A new exhibition curated by researchers from the University of Birmingham to explore the relationships between humans and animals in art from 1750 to 1950 is soon to open at Wolverhampton Art Gallery.

Magic lantern slide

Reframing the Wild launches on 5 July to coincide with the touring exhibition of Wildlife Photographer of the Year, and will be free to the public until 15 September 2019.

The show draws on a diverse range of art objects in the West Midlands, from large-scale paintings to miniature ivory sculptures, snuff boxes to photography, and demonstrates the changing ways in which humans have shaped understandings of the natural world through art. At the same time, it makes the case that animals themselves have contributed towards artworks in important ways.

Dr Kate Nichols, curator of the exhibition and Fellow at the University of Birmingham said: “This is yet another example of a collection of fine arts that have been sat in the shade for too long, and we hope this show will enable visitors to relate to important issues such as extinction in new ways.”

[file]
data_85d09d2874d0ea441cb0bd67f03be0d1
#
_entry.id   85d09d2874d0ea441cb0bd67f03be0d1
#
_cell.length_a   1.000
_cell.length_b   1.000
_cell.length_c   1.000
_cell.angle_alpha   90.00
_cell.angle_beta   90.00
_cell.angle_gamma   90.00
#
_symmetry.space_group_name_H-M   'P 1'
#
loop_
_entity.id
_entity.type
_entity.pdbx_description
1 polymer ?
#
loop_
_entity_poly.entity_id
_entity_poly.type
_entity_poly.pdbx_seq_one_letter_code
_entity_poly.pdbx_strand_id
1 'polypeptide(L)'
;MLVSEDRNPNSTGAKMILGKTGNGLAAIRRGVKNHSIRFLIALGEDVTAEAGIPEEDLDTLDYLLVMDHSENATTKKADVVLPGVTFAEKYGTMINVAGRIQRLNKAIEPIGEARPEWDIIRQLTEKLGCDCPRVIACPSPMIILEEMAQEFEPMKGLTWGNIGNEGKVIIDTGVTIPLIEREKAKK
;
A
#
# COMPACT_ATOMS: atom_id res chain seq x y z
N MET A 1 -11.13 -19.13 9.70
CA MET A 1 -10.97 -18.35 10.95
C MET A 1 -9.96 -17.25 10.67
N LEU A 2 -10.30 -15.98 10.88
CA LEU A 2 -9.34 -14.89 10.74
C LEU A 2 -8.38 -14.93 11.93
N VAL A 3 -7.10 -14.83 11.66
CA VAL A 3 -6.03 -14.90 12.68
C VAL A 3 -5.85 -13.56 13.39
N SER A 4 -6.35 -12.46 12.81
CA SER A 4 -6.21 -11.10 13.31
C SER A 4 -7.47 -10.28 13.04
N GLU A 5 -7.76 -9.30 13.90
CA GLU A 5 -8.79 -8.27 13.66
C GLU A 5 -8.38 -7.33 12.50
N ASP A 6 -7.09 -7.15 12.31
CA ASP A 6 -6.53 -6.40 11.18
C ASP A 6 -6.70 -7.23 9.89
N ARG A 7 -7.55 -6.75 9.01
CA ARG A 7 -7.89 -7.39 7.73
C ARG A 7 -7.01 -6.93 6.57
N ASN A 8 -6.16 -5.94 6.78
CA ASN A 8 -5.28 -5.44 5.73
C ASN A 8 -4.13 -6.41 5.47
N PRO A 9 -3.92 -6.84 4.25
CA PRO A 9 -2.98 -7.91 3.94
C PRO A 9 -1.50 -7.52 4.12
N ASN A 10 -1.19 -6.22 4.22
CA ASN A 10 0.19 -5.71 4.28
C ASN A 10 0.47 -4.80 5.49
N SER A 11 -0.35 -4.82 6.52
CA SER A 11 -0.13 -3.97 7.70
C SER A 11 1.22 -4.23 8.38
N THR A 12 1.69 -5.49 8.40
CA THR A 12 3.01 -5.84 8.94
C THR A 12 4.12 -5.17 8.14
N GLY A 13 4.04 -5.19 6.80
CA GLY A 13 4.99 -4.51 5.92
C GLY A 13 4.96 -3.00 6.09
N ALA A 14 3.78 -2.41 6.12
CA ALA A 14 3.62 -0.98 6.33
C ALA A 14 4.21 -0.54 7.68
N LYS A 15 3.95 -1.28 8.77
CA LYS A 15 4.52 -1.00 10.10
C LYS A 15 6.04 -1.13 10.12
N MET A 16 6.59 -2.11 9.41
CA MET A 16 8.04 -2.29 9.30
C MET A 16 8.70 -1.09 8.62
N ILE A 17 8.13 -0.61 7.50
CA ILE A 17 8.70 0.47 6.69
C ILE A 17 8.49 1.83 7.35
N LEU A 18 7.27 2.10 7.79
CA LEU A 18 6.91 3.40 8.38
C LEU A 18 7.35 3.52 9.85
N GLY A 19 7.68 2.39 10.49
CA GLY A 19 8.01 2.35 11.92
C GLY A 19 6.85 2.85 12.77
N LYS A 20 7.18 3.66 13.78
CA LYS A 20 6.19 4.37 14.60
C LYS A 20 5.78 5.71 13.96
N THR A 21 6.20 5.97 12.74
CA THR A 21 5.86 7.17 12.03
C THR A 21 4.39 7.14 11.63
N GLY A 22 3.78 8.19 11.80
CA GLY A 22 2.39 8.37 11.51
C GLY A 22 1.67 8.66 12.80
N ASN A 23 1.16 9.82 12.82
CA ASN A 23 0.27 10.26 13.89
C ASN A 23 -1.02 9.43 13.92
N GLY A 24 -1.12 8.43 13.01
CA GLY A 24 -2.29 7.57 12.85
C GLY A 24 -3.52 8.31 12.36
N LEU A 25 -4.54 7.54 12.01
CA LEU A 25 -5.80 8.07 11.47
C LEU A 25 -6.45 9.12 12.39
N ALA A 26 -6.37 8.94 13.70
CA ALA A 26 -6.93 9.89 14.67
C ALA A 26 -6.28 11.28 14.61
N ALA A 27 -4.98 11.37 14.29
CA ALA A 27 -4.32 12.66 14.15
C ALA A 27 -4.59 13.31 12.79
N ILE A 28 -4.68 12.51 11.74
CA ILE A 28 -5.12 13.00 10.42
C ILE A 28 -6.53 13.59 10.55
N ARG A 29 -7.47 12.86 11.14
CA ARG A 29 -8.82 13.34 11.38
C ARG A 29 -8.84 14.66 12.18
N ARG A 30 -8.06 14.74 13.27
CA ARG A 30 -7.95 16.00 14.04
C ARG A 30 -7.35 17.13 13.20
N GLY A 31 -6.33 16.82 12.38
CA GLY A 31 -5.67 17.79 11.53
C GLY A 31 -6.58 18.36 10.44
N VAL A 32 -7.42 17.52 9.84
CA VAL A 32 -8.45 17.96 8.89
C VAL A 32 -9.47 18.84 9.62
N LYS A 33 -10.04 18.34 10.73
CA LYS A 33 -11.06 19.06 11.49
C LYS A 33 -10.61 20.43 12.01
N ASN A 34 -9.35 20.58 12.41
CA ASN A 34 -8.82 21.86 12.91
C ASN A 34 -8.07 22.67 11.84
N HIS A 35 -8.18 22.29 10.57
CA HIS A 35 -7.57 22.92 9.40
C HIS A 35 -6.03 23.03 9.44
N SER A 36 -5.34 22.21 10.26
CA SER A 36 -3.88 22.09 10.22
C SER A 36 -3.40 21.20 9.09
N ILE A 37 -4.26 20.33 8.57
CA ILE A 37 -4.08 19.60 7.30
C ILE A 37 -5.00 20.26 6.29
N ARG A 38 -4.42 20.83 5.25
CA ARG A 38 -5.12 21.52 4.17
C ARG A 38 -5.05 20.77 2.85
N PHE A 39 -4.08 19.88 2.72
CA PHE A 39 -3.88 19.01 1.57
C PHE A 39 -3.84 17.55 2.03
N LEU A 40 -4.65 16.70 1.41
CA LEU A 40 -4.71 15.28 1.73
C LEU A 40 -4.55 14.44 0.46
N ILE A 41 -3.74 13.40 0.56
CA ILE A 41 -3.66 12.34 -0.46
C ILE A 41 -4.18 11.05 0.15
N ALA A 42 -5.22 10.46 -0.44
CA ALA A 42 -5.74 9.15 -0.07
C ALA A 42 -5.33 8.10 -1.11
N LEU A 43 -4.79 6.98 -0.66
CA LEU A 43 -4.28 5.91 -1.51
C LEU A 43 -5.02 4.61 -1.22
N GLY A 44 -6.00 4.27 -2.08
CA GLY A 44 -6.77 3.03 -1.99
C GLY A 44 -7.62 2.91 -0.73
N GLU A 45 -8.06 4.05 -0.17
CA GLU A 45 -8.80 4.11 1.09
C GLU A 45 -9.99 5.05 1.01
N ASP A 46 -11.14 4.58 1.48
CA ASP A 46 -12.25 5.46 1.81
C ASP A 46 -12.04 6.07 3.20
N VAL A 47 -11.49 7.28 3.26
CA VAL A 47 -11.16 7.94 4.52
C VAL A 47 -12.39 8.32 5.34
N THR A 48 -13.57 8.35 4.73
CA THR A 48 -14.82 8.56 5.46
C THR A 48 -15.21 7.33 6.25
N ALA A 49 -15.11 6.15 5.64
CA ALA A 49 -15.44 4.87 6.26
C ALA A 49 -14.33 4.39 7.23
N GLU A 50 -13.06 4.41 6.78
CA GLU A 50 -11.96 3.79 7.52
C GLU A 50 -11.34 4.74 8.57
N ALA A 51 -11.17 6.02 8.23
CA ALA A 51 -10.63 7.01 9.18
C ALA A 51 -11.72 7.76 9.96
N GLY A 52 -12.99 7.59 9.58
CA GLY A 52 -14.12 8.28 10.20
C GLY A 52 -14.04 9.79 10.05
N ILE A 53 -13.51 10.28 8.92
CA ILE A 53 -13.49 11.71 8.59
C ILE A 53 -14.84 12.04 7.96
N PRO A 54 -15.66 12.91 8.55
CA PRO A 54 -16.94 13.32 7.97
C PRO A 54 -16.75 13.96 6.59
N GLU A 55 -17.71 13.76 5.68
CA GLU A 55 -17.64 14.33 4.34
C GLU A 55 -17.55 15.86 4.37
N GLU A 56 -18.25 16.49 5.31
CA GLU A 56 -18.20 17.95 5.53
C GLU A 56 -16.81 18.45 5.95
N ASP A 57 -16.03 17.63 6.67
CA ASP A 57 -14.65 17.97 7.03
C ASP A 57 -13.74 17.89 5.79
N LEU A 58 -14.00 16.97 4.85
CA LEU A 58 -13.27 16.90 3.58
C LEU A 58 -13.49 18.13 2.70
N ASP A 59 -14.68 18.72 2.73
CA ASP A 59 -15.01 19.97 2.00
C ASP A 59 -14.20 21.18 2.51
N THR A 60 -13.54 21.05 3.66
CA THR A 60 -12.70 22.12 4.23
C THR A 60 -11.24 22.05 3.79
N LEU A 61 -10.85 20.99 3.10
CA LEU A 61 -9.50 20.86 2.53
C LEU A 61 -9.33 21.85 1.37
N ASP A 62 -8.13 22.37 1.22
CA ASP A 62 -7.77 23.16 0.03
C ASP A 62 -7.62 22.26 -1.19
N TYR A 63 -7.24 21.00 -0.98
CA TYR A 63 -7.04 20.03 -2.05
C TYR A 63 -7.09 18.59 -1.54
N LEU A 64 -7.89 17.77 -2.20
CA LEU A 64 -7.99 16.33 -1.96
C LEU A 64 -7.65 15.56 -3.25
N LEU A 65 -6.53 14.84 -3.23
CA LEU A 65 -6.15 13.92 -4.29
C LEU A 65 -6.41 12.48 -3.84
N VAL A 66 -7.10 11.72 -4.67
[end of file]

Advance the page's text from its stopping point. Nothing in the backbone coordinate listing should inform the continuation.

A tiger

Councillor Harman Banger, Cabinet Member for the City of Wolverhampton, said: “It is a great delight to see more of the city’s collection out on display, and support for the Wildlife theme Wolverhampton Art Gallery has over the summer for families.

“The partnership with the University of Birmingham allows visitors from across the West Midlands to understand how we relate to animals, the natural world and issues that affect the two.”

This exhibition has been supported and curated by researchers from Midlands Art Papers (MAP) – a collaborative network and online journal led by the University’s Department of Art History, Curating and Visual Studies and 11 partner institutions - that explores art and design in public collections across the region.

An exhibition talk with curators Dr Kate Nichols (University of Birmingham) and Dr Samuel Shaw (University of Leicester) will be held at the gallery on 13 July at 2pm. An additional event, led by Dr Sadiah Qureshi (University of Birmingham), which explores histories of extinction will be held on the 27 July, at 2pm.

Midlands Art Papers has supported a number of exhibitions across the West Midlands and has helped to showcase regional art that would have otherwise remained unseen.